By Bill Berkrot
(Reuters) - A drug meant to boost the libido of pre-menopausal women distressed by lack of sexual desire met the main goals of a pair of late stage clinical trials, according to initial results released on Tuesday by its developer, Palatin Technologies Inc <PTN.A>, and its shares rose 66 percent.
Palatin said the experimental drug, bremelanotide, demonstrated statistically significant improvement versus placebo on scales measuring levels of desire and distress in 24-week studies of more than 1,200 women diagnosed with hypoactive sexual desire disorder (HSDD).
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"The distress component of HSDD reflects the profound negative impact that this condition can have on women's' self-image, relationships and quality of life well outside the bedroom," Sheryl Kingsberg, one of the study's investigators, said in a statement.
"In the Phase 3 trials we saw significant reduction in distress with use of bremelanotide," added Kingsberg, a professor of reproductive biology at Case Western Reserve University School of Medicine in Ohio.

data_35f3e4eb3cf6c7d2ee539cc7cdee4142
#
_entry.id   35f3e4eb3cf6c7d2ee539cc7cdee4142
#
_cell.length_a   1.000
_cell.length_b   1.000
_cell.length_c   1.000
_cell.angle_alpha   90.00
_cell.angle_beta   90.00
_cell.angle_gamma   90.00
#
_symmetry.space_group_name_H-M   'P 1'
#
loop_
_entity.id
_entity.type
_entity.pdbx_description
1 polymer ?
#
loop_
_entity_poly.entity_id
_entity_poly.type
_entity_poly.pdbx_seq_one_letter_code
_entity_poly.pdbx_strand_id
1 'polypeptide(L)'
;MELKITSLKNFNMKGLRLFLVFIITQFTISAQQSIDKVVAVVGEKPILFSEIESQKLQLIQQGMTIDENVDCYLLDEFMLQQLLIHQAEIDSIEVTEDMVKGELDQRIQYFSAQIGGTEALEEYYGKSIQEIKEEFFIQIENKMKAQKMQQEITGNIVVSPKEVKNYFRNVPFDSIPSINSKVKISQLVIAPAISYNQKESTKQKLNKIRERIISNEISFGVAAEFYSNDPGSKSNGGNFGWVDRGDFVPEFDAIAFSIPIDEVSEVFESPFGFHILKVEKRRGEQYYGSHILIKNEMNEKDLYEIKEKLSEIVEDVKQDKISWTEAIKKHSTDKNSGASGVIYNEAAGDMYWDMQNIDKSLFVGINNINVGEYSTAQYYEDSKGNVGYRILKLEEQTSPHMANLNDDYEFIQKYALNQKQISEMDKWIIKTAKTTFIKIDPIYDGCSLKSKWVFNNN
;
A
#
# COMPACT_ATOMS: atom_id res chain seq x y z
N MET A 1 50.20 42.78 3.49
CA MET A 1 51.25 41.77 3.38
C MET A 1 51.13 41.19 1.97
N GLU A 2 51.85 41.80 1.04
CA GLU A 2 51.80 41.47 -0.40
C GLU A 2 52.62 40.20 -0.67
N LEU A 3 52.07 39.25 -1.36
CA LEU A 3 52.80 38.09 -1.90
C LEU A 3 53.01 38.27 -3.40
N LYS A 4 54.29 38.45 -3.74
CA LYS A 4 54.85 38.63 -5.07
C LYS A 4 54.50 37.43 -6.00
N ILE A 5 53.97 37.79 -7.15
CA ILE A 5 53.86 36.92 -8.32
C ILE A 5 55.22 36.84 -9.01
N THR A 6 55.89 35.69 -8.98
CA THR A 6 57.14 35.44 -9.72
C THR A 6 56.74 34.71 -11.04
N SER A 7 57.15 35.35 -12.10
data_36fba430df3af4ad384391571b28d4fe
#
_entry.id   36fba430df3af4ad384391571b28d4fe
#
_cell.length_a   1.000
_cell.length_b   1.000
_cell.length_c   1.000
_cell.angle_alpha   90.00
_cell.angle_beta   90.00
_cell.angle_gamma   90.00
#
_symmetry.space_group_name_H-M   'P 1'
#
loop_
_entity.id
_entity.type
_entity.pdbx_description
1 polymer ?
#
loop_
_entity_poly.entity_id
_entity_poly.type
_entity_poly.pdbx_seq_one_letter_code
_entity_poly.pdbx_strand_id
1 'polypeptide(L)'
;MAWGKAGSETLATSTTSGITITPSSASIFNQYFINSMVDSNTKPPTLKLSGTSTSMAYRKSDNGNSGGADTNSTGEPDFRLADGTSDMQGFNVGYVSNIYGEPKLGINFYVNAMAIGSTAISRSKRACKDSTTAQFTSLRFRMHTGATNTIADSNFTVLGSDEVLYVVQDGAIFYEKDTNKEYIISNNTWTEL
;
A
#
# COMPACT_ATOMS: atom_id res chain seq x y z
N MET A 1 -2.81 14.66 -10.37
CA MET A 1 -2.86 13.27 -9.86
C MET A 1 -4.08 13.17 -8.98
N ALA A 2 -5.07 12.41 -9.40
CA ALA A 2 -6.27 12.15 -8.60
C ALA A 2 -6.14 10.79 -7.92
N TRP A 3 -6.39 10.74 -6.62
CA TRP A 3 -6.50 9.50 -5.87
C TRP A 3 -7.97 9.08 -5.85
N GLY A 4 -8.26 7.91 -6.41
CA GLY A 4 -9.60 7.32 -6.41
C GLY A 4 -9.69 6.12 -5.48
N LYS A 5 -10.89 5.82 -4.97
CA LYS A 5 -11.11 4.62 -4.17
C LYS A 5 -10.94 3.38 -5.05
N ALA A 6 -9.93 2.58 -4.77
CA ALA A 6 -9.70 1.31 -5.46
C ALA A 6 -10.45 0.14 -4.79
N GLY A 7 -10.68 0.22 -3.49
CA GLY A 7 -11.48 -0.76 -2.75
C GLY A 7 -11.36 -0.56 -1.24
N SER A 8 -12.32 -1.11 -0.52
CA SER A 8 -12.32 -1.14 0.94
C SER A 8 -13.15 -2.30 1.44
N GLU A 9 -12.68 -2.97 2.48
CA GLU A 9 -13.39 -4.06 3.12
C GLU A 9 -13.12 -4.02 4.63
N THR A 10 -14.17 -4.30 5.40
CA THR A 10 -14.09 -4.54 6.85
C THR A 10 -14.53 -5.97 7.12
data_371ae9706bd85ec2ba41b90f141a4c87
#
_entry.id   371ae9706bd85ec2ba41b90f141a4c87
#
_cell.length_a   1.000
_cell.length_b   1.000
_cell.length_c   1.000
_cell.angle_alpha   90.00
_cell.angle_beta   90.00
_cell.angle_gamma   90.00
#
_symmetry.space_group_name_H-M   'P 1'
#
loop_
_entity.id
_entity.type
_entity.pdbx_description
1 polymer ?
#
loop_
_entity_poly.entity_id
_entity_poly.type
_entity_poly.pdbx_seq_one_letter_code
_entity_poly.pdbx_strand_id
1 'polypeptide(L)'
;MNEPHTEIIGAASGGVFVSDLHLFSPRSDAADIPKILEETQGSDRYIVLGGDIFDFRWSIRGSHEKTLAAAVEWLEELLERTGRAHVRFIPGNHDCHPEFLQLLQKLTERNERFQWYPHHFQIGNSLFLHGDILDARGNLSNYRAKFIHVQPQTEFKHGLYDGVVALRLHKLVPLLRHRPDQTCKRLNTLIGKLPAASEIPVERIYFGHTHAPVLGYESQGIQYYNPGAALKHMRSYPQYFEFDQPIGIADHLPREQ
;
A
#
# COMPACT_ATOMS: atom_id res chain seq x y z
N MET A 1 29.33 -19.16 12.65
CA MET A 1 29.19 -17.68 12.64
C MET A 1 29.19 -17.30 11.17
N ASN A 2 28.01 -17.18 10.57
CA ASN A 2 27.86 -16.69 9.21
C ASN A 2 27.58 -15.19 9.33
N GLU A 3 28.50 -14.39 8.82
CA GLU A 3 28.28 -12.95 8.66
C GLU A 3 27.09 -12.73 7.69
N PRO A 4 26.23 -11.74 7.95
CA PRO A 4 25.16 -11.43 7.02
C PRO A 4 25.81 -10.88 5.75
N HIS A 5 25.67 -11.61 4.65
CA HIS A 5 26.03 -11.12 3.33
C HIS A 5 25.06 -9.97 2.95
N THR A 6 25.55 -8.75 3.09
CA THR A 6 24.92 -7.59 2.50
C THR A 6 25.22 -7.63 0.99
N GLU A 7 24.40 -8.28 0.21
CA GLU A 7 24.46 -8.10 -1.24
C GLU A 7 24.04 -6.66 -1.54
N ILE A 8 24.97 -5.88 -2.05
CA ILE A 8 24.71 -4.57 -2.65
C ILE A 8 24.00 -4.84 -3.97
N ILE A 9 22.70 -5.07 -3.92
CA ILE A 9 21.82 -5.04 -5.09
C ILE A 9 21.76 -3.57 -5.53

Shares of tiny Palatin rose to 80 cents in after hours trading from their close at 48 cents.
The drug was well tolerated with no new safety issues identified, Palatin said. The most frequent side effect was nausea, which was generally mild.
While drugs attempting to address this disorder are often referred to as "female Viagra," Palatin's is more like Viagra in that it is designed to be taken as needed in anticipation of sexual activity, rather than every day. However, it is not a pill but administered subcutaneously via autoinjector.
The drug is a synthetic peptide analog that mimics a naturally occurring hormone.
Palatin expects to file with regulators seeking U.S. approval for bremelanotide in the second half of 2017.
If approved, it would compete with the controversial Addyi, which was approved in August under intense pressure from patient advocacy groups and is sold by Valeant Pharmaceuticals International.
Addyi, which has sold poorly, carries a boxed warning saying it can cause fainting and extremely low blood pressure and that it should not be used with alcohol.
(Reporting by Bill Berkrot; Editing by Steve Orlofsky)